Your first day being the primary source of care for a family member is much like your first day of a new school year probably was when you were growing up – riddled with anxiety and doubt. They’re not situations you can do a lot to prepare for, and they’re emotionally challenging.

We applaud you for your courage in accepting the challenge of caring for a loved one, and we offer you these six tips as a first-time caregiver to help your journey down this path go smoothly.

Tip #1: Encourage independence

Though you’re now providing some elements of their personal care, an adult aging at home should be encouraged to do as much as they can for themselves, as long as it’s safe for them to do so. By allowing them to perform some of their daily routines, they’ll feel more independent, and it will take some of the pressure off of you.

As time passes, they may be relying more on you to help them with day-to-day activities, but keep encouraging them to do what they can.

Tip #2: Learn First Aid

There may come a time when immediate medical attention is required.  You’ll find first aid and CPR classes available through local organizations, including the American Red Cross. Putting this off is easy to do, so hop online or make a call and get scheduled today.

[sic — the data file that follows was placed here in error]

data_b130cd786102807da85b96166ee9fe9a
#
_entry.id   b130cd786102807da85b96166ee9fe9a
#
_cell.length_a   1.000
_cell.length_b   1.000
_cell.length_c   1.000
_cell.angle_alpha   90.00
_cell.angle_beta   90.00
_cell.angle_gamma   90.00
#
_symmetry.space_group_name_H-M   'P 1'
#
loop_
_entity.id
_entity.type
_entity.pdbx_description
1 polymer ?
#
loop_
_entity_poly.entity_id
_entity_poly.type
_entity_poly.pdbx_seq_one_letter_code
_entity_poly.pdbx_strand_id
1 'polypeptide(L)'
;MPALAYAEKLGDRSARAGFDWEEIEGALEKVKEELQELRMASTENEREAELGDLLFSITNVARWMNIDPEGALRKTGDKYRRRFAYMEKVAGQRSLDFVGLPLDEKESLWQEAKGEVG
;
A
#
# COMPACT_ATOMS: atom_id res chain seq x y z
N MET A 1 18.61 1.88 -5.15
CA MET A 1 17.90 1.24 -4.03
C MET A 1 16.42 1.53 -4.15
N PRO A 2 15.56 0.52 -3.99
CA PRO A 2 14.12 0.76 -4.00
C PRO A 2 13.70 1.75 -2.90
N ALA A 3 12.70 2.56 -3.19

Tip #3: Use technology when you can

There are many tools available that will help you as a caregiver:

  • GPS technology to tell you your loved one’s exact location
  • Apps that help you track medical appointments, health records, insurance information, and more
  • Medication reminders that alert you when your senior has forgotten to take a prescription
  • Personal Emergency Response Systems (PERS) allow your loved one to press a button and summon help in case of an emergency
  • Wireless home monitoring systems that alert you in case of an emergency or when something unusual has happened, like a senior not leaving the bathroom for an extended period of time

Check and see if some of these can be paid by your loved one’s personal health insurance, long-term care insurance, Medicare, or Medicaid.

Tip #4: Educate yourself

The more you know about any physical or mental disorders your loved one has, the better. It